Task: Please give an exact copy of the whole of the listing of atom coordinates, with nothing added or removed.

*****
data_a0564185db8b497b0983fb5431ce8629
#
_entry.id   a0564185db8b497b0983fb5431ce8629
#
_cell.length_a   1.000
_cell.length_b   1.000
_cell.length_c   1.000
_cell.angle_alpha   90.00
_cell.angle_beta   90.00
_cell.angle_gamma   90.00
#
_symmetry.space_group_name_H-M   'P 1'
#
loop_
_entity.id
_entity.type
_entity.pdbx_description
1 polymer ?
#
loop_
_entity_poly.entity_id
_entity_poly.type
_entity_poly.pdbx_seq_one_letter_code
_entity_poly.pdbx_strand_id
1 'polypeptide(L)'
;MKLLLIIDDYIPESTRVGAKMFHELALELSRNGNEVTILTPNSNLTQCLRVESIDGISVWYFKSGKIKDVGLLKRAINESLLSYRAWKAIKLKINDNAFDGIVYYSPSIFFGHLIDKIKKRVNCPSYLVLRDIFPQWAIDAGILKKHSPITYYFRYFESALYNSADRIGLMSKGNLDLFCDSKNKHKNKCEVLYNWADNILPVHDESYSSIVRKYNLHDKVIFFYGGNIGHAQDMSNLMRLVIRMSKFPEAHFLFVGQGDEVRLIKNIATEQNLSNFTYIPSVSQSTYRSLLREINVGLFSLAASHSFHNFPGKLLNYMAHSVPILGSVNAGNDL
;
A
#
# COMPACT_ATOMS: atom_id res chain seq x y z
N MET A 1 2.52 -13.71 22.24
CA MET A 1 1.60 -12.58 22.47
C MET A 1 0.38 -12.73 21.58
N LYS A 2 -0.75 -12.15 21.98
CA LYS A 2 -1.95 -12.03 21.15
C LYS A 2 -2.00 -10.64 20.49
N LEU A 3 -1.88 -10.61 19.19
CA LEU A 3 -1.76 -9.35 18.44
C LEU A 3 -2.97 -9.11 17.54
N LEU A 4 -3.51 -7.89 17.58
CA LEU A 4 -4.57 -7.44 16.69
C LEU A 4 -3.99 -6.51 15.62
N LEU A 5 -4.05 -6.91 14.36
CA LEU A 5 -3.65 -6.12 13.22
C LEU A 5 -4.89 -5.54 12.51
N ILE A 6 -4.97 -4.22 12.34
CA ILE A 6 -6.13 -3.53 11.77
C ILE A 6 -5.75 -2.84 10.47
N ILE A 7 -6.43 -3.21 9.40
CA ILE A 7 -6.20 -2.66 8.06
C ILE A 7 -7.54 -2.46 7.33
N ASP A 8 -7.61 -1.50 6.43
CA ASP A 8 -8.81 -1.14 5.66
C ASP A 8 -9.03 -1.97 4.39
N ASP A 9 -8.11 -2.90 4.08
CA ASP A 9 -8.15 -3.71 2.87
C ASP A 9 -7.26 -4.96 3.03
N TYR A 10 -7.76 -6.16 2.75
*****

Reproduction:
data_a0564185db8b497b0983fb5431ce8629
#
_entry.id   a0564185db8b497b0983fb5431ce8629
#
_cell.length_a   1.000
_cell.length_b   1.000
_cell.length_c   1.000
_cell.angle_alpha   90.00
_cell.angle_beta   90.00
_cell.angle_gamma   90.00
#
_symmetry.space_group_name_H-M   'P 1'
#
loop_
_entity.id
_entity.type
_entity.pdbx_description
1 polymer ?
#
loop_
_entity_poly.entity_id
_entity_poly.type
_entity_poly.pdbx_seq_one_letter_code
_entity_poly.pdbx_strand_id
1 'polypeptide(L)'
;MKLLLIIDDYIPESTRVGAKMFHELALELSRNGNEVTILTPNSNLTQCLRVESIDGISVWYFKSGKIKDVGLLKRAINESLLSYRAWKAIKLKINDNAFDGIVYYSPSIFFGHLIDKIKKRVNCPSYLVLRDIFPQWAIDAGILKKHSPITYYFRYFESALYNSADRIGLMSKGNLDLFCDSKNKHKNKCEVLYNWADNILPVHDESYSSIVRKYNLHDKVIFFYGGNIGHAQDMSNLMRLVIRMSKFPEAHFLFVGQGDEVRLIKNIATEQNLSNFTYIPSVSQSTYRSLLREINVGLFSLAASHSFHNFPGKLLNYMAHSVPILGSVNAGNDL
;
A
#
# COMPACT_ATOMS: atom_id res chain seq x y z
N MET A 1 2.52 -13.71 22.24
CA MET A 1 1.60 -12.58 22.47
C MET A 1 0.38 -12.73 21.58
N LYS A 2 -0.75 -12.15 21.98
CA LYS A 2 -1.95 -12.03 21.15
C LYS A 2 -2.00 -10.64 20.49
N LEU A 3 -1.88 -10.61 19.19
CA LEU A 3 -1.76 -9.35 18.44
C LEU A 3 -2.97 -9.11 17.54
N LEU A 4 -3.51 -7.89 17.58
CA LEU A 4 -4.57 -7.44 16.69
C LEU A 4 -3.99 -6.51 15.62
N LEU A 5 -4.05 -6.91 14.36
CA LEU A 5 -3.65 -6.12 13.22
C LEU A 5 -4.89 -5.54 12.51
N ILE A 6 -4.97 -4.22 12.34
CA ILE A 6 -6.13 -3.53 11.77
C ILE A 6 -5.75 -2.84 10.47
N ILE A 7 -6.43 -3.21 9.40
CA ILE A 7 -6.20 -2.66 8.06
C ILE A 7 -7.54 -2.46 7.33
N ASP A 8 -7.61 -1.50 6.43
CA ASP A 8 -8.81 -1.14 5.66
C ASP A 8 -9.03 -1.97 4.39
N ASP A 9 -8.11 -2.90 4.08
CA ASP A 9 -8.15 -3.71 2.87
C ASP A 9 -7.26 -4.96 3.03
N TYR A 10 -7.76 -6.16 2.75